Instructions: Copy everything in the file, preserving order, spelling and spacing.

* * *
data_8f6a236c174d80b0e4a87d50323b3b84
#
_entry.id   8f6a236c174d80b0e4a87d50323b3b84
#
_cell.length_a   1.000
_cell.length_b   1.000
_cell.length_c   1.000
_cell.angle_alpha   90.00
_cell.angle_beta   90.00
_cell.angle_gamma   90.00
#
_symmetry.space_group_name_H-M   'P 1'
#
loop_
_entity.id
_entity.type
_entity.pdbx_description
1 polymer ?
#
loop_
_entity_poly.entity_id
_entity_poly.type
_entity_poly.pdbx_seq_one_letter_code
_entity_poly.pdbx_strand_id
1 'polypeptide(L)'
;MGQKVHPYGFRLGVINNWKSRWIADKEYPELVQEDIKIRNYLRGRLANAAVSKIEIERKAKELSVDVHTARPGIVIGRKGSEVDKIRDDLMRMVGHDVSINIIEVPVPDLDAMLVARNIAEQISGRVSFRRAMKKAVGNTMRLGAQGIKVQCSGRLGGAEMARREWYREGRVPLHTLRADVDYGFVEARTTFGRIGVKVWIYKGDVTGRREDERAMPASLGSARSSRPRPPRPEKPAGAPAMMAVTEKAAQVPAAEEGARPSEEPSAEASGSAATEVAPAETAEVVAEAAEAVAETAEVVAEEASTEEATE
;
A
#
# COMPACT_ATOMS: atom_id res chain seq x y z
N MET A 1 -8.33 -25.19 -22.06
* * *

data_8f6a236c174d80b0e4a87d50323b3b84
#
_entry.id   8f6a236c174d80b0e4a87d50323b3b84
#
_cell.length_a   1.000
_cell.length_b   1.000
_cell.length_c   1.000
_cell.angle_alpha   90.00
_cell.angle_beta   90.00
_cell.angle_gamma   90.00
#
_symmetry.space_group_name_H-M   'P 1'
#
loop_
_entity.id
_entity.type
_entity.pdbx_description
1 polymer ?
#
loop_
_entity_poly.entity_id
_entity_poly.type
_entity_poly.pdbx_seq_one_letter_code
_entity_poly.pdbx_strand_id
1 'polypeptide(L)'
;MGQKVHPYGFRLGVINNWKSRWIADKEYPELVQEDIKIRNYLRGRLANAAVSKIEIERKAKELSVDVHTARPGIVIGRKGSEVDKIRDDLMRMVGHDVSINIIEVPVPDLDAMLVARNIAEQISGRVSFRRAMKKAVGNTMRLGAQGIKVQCSGRLGGAEMARREWYREGRVPLHTLRADVDYGFVEARTTFGRIGVKVWIYKGDVTGRREDERAMPASLGSARSSRPRPPRPEKPAGAPAMMAVTEKAAQVPAAEEGARPSEEPSAEASGSAATEVAPAETAEVVAEAAEAVAETAEVVAEEASTEEATE
;
A
#
# COMPACT_ATOMS: atom_id res chain seq x y z
N MET A 1 -8.33 -25.19 -22.06